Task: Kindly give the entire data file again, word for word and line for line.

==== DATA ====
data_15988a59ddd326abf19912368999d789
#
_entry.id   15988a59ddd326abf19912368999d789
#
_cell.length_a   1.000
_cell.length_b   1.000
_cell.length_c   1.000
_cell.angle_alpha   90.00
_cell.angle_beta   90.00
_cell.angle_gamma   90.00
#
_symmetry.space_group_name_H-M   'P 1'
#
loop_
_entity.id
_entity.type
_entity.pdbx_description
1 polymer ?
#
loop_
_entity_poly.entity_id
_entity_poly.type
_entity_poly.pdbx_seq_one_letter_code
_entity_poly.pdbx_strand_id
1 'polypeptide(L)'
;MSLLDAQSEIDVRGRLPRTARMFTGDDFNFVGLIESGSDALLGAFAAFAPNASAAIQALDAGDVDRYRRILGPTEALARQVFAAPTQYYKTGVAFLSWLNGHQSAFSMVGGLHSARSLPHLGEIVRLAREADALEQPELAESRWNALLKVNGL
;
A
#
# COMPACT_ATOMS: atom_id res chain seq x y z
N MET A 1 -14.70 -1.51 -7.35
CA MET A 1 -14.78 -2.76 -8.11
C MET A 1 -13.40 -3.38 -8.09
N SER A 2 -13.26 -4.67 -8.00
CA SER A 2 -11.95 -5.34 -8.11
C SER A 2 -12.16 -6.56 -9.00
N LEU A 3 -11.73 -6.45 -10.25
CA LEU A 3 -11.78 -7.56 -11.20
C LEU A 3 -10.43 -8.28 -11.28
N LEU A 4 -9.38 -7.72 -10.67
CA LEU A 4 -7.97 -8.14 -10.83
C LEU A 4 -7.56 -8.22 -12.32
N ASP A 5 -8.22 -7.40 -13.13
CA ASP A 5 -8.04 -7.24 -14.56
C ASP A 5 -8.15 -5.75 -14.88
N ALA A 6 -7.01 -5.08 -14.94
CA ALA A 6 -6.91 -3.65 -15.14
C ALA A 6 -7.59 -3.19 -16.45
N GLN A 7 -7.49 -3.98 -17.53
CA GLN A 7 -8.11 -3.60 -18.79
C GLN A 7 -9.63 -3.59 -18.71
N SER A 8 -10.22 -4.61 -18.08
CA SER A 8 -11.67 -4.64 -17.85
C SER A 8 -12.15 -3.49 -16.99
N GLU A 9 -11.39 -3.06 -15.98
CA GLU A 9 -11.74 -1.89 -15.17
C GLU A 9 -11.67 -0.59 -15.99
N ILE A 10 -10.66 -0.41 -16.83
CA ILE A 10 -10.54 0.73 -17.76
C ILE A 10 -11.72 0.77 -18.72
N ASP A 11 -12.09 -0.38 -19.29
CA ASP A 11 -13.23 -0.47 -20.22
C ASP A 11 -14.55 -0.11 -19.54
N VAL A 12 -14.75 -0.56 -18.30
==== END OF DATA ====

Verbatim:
data_15988a59ddd326abf19912368999d789
#
_entry.id   15988a59ddd326abf19912368999d789
#
_cell.length_a   1.000
_cell.length_b   1.000
_cell.length_c   1.000
_cell.angle_alpha   90.00
_cell.angle_beta   90.00
_cell.angle_gamma   90.00
#
_symmetry.space_group_name_H-M   'P 1'
#
loop_
_entity.id
_entity.type
_entity.pdbx_description
1 polymer ?
#
loop_
_entity_poly.entity_id
_entity_poly.type
_entity_poly.pdbx_seq_one_letter_code
_entity_poly.pdbx_strand_id
1 'polypeptide(L)'
;MSLLDAQSEIDVRGRLPRTARMFTGDDFNFVGLIESGSDALLGAFAAFAPNASAAIQALDAGDVDRYRRILGPTEALARQVFAAPTQYYKTGVAFLSWLNGHQSAFSMVGGLHSARSLPHLGEIVRLAREADALEQPELAESRWNALLKVNGL
;
A
#
# COMPACT_ATOMS: atom_id res chain seq x y z
N MET A 1 -14.70 -1.51 -7.35
CA MET A 1 -14.78 -2.76 -8.11
C MET A 1 -13.40 -3.38 -8.09
N SER A 2 -13.26 -4.67 -8.00
CA SER A 2 -11.95 -5.34 -8.11
C SER A 2 -12.16 -6.56 -9.00
N LEU A 3 -11.73 -6.45 -10.25
CA LEU A 3 -11.78 -7.56 -11.20
C LEU A 3 -10.43 -8.28 -11.28
N LEU A 4 -9.38 -7.72 -10.67
CA LEU A 4 -7.97 -8.14 -10.83
C LEU A 4 -7.56 -8.22 -12.32
N ASP A 5 -8.22 -7.40 -13.13
CA ASP A 5 -8.04 -7.24 -14.56
C ASP A 5 -8.15 -5.75 -14.88
N ALA A 6 -7.01 -5.08 -14.94
CA ALA A 6 -6.91 -3.65 -15.14
C ALA A 6 -7.59 -3.19 -16.45
N GLN A 7 -7.49 -3.98 -17.53
CA GLN A 7 -8.11 -3.60 -18.79
C GLN A 7 -9.63 -3.59 -18.71
N SER A 8 -10.22 -4.61 -18.08
CA SER A 8 -11.67 -4.64 -17.85
C SER A 8 -12.15 -3.49 -16.99
N GLU A 9 -11.39 -3.06 -15.98
CA GLU A 9 -11.74 -1.89 -15.17
C GLU A 9 -11.67 -0.59 -15.99
N ILE A 10 -10.66 -0.41 -16.83
CA ILE A 10 -10.54 0.73 -17.76
C ILE A 10 -11.72 0.77 -18.72
N ASP A 11 -12.09 -0.38 -19.29
CA ASP A 11 -13.23 -0.47 -20.22
C ASP A 11 -14.55 -0.11 -19.54
N VAL A 12 -14.75 -0.56 -18.30